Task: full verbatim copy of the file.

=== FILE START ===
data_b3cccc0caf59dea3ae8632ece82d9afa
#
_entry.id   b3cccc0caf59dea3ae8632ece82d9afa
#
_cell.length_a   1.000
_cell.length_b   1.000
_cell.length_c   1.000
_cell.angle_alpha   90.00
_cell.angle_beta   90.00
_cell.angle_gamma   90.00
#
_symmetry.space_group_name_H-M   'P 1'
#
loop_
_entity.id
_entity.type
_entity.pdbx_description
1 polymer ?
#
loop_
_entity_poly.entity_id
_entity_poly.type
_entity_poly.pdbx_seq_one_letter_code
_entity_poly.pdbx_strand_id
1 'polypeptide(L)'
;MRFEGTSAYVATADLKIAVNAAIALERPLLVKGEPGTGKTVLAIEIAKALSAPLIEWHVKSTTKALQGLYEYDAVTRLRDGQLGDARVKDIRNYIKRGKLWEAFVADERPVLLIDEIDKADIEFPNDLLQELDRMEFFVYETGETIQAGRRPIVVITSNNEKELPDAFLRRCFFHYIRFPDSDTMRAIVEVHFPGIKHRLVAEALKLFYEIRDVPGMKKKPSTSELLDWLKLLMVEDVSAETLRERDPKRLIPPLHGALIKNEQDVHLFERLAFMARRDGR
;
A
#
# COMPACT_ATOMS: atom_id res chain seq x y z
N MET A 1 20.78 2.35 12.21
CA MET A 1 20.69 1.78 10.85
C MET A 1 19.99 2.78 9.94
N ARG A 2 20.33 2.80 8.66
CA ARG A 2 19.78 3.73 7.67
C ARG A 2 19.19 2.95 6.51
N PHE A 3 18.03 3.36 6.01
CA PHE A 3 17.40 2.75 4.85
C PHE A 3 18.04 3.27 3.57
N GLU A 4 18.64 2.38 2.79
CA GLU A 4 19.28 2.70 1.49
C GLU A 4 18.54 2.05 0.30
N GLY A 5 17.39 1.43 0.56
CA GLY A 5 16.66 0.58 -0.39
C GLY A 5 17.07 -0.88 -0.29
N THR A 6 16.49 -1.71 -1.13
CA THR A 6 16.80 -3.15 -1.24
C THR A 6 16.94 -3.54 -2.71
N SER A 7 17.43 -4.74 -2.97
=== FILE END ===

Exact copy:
data_b3cccc0caf59dea3ae8632ece82d9afa
#
_entry.id   b3cccc0caf59dea3ae8632ece82d9afa
#
_cell.length_a   1.000
_cell.length_b   1.000
_cell.length_c   1.000
_cell.angle_alpha   90.00
_cell.angle_beta   90.00
_cell.angle_gamma   90.00
#
_symmetry.space_group_name_H-M   'P 1'
#
loop_
_entity.id
_entity.type
_entity.pdbx_description
1 polymer ?
#
loop_
_entity_poly.entity_id
_entity_poly.type
_entity_poly.pdbx_seq_one_letter_code
_entity_poly.pdbx_strand_id
1 'polypeptide(L)'
;MRFEGTSAYVATADLKIAVNAAIALERPLLVKGEPGTGKTVLAIEIAKALSAPLIEWHVKSTTKALQGLYEYDAVTRLRDGQLGDARVKDIRNYIKRGKLWEAFVADERPVLLIDEIDKADIEFPNDLLQELDRMEFFVYETGETIQAGRRPIVVITSNNEKELPDAFLRRCFFHYIRFPDSDTMRAIVEVHFPGIKHRLVAEALKLFYEIRDVPGMKKKPSTSELLDWLKLLMVEDVSAETLRERDPKRLIPPLHGALIKNEQDVHLFERLAFMARRDGR
;
A
#
# COMPACT_ATOMS: atom_id res chain seq x y z
N MET A 1 20.78 2.35 12.21
CA MET A 1 20.69 1.78 10.85
C MET A 1 19.99 2.78 9.94
N ARG A 2 20.33 2.80 8.66
CA ARG A 2 19.78 3.73 7.67
C ARG A 2 19.19 2.95 6.51
N PHE A 3 18.03 3.36 6.01
CA PHE A 3 17.40 2.75 4.85
C PHE A 3 18.04 3.27 3.57
N GLU A 4 18.64 2.38 2.79
CA GLU A 4 19.28 2.70 1.49
C GLU A 4 18.54 2.05 0.30
N GLY A 5 17.39 1.43 0.56
CA GLY A 5 16.66 0.58 -0.39
C GLY A 5 17.07 -0.88 -0.29
N THR A 6 16.49 -1.71 -1.13
CA THR A 6 16.80 -3.15 -1.24
C THR A 6 16.94 -3.54 -2.71
N SER A 7 17.43 -4.74 -2.97